Tuesday, June 4, 2013

A Modest Proposal for the IRS: Affirmative Action

But first, the congressional testimony of a woman, Becky Gerritson who filed for 501 (c)(4) status for her Tea Party group, and was stalled indefinitely with intrusive questions:

And now my modest proposal for the IRS. 

The President and his paid liars spokesmen insist that the administration had nothing whatsoever to do with the IRS selectively subjecting Tea Party and similar conservative groups to exaggerated and intrusive scrutiny, and that the actions arose spontaneously from the actions of "a few" (88 and counting) low level agents who thought that it was the proper approach.  Let's assume for a few minutes that they're right.

If so, clearly, the problem is with the culture of the federal government employment and the IRS in particular.  Government employment relies on tax dollars.  Federal government workers, even outside the Washington beltway, are overwhelmingly of a liberal mindset; taxes are a good thing for employing government workers, who do good and valuable things with their time.  There are few conservatives among them to lobby for a smaller federal workforce that does less.  There is, regardless of any other factors, a serious lack of diversity in political opinion in the IRS workforce in particular, and the federal workforce in general.

What I propose is affirmative action with regard to politics.  Congress must pass a law that stipulates that the new hiring for any agency must consist of liberals, conservatives, libertarians and communist in proportion to their representation in the voting population of the country (not the region the federal jobs occur in, which would tend to also be very liberal).  Thus, in time, conservatives could expect to claim approximately half of the federal jobs in the county.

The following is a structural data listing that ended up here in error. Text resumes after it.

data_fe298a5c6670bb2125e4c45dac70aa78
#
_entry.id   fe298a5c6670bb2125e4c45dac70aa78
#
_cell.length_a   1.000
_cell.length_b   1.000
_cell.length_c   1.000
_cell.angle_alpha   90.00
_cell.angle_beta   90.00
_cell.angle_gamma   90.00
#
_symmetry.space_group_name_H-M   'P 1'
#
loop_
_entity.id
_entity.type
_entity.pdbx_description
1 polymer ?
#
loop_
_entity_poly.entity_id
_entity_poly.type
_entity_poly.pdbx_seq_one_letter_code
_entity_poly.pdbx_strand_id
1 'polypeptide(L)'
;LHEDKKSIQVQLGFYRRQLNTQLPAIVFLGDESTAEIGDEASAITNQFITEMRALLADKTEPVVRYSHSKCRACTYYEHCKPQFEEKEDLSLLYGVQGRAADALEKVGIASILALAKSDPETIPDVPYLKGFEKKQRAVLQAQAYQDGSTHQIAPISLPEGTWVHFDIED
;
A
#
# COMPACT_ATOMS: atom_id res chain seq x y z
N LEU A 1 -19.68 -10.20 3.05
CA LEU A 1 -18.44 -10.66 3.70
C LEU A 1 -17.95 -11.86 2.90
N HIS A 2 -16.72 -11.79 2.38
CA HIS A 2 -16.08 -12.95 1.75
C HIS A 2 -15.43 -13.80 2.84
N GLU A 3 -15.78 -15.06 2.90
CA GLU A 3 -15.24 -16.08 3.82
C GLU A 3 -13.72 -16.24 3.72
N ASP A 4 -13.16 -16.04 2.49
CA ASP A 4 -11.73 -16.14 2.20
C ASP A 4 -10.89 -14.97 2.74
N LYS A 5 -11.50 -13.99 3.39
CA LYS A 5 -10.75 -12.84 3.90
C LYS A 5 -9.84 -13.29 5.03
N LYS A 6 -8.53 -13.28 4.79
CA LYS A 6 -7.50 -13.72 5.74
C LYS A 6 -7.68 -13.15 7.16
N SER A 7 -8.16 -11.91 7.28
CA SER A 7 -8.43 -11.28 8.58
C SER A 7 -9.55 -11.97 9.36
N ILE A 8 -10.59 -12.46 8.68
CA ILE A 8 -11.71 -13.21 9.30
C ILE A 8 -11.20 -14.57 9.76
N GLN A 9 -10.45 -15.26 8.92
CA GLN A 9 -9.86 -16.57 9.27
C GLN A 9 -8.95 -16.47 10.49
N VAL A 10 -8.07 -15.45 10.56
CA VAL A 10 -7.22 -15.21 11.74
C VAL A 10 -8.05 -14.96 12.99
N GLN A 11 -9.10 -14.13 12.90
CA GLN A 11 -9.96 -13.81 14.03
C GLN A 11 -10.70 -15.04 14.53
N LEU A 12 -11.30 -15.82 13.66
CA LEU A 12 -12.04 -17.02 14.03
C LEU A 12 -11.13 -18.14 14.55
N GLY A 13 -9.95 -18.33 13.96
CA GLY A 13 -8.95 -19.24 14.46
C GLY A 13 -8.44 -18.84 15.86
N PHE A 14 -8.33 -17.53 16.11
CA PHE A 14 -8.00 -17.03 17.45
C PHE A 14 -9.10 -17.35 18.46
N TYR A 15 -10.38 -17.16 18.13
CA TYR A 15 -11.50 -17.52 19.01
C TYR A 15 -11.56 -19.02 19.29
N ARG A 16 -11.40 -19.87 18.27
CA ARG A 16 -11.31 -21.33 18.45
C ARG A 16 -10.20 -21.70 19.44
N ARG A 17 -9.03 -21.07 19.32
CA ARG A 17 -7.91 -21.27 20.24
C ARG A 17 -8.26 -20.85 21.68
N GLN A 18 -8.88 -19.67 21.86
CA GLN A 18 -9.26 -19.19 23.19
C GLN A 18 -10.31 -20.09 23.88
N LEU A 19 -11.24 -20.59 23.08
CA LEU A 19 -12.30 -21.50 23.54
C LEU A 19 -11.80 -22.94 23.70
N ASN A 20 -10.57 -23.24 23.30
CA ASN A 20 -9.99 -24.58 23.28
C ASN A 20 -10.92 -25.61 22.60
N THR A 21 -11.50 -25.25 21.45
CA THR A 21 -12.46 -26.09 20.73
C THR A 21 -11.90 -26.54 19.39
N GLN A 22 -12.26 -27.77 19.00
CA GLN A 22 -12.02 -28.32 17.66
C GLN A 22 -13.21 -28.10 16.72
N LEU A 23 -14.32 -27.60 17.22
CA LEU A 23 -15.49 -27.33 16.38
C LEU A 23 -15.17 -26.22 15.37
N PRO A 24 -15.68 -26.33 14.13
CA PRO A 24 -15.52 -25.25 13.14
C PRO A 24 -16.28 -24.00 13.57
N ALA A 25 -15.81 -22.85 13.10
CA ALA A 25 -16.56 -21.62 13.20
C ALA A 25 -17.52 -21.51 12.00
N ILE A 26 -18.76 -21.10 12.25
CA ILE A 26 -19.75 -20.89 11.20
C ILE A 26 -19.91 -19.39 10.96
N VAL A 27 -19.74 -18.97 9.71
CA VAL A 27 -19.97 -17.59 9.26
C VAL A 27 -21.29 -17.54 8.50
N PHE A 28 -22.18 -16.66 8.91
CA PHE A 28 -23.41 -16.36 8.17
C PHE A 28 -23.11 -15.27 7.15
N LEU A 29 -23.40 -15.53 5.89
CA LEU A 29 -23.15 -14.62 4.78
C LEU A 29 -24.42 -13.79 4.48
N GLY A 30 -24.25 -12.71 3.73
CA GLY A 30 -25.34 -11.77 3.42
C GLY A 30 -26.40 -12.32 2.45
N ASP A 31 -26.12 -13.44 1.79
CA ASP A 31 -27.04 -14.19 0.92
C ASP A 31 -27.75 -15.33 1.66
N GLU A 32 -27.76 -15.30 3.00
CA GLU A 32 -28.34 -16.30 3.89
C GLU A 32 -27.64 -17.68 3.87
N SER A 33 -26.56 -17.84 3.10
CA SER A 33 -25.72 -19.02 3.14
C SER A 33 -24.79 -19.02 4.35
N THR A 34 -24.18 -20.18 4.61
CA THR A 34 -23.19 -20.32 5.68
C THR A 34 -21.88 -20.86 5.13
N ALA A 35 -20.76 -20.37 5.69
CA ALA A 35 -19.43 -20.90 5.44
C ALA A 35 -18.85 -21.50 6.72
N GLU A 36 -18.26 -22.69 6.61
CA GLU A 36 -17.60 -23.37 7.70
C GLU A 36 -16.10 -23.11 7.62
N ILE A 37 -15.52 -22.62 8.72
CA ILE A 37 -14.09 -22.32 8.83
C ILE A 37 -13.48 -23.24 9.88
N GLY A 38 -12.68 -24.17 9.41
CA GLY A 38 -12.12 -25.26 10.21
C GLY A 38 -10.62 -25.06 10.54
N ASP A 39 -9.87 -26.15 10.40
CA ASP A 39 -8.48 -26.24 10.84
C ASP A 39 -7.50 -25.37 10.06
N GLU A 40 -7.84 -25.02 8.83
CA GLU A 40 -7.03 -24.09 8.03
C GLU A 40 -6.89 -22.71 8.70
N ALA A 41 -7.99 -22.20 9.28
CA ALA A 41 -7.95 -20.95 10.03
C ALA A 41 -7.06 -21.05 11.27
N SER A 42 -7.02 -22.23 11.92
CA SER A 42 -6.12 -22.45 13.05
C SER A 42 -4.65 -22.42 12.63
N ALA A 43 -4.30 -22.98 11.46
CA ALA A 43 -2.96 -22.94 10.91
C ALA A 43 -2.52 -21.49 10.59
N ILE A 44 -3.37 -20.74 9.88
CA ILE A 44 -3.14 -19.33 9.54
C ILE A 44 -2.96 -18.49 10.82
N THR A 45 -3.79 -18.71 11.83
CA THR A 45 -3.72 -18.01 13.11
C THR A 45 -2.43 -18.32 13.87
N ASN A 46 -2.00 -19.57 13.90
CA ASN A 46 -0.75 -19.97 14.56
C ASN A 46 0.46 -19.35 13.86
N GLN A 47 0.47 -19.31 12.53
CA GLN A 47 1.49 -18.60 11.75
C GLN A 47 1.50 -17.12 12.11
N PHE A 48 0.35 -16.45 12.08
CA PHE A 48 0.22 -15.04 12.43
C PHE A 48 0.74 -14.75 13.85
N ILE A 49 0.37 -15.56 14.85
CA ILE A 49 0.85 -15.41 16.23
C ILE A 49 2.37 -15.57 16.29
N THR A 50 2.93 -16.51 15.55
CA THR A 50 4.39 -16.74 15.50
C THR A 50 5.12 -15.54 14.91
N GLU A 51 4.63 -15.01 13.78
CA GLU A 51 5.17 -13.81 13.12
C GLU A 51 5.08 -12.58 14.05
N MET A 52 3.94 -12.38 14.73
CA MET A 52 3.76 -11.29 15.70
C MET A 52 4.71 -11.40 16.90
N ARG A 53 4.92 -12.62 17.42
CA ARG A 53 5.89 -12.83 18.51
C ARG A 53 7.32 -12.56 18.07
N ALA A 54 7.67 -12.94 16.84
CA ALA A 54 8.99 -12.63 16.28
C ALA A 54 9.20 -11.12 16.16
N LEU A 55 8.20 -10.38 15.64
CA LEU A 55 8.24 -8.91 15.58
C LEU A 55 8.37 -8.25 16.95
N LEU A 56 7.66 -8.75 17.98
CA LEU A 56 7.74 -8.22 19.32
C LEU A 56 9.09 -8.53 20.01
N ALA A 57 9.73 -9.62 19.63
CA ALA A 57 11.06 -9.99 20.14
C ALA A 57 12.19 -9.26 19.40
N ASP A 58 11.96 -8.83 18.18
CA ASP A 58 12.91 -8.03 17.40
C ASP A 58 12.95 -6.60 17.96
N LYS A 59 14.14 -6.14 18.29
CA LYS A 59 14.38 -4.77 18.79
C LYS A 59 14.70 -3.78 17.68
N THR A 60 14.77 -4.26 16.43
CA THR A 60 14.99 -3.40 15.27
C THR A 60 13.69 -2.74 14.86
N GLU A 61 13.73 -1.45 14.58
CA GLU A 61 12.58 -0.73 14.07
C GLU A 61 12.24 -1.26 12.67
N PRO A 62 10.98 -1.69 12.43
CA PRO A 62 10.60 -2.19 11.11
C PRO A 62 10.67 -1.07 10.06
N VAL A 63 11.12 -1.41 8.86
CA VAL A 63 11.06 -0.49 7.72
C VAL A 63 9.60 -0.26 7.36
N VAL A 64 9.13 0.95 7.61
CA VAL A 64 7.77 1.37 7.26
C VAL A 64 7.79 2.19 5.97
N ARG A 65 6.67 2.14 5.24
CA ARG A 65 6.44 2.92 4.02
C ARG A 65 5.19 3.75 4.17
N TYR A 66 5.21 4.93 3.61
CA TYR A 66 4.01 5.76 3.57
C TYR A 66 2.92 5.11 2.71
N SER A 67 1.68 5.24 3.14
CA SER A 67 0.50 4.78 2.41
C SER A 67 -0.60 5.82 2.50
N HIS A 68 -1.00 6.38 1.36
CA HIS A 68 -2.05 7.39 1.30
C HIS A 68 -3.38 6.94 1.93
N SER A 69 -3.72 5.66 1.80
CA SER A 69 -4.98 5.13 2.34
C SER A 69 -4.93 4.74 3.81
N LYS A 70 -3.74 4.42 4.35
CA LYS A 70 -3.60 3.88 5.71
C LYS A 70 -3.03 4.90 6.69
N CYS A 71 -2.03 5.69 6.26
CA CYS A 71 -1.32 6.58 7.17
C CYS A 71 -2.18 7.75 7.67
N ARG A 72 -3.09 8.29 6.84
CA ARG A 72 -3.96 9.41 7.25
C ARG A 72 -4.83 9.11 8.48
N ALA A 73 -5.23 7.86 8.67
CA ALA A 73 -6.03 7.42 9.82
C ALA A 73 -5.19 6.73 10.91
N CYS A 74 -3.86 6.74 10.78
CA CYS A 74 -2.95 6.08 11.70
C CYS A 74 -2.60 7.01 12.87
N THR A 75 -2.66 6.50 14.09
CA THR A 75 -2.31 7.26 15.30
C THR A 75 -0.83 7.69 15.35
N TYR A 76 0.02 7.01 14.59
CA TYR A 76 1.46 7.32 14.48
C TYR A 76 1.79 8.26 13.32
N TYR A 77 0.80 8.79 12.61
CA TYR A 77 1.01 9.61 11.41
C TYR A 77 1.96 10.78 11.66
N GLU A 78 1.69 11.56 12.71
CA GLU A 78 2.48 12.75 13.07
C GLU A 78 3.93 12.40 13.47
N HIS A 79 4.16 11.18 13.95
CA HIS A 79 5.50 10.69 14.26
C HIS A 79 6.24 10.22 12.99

There are some minor issues.  For example, persons claiming the affirmative action quota for a federal job would need to provide evidence that they are, in fact, conservative.  In this day of cell phones with built in cameras, it would be easy to photograph your ballot and present it as proof of your political alignment.  Don't like to reveal your political alignment?  Don't vote and hope for one of the "unaligned" quota spots.  Of course, we won't call them quotas, just "guidelines."

Thus, with a diversity of opinion reflecting the countries split on important issues, the few "rogue" liberal agents in the IRS (and other agencies with a political diversity issue; EPA and Education likely have similar issues), would be balanced by conservatives who would scotch any attempts to twist the agencies goal to a liberal line.  Similarly, liberals would tend to be sensitive to and resentful of conservative attempts to do the same.

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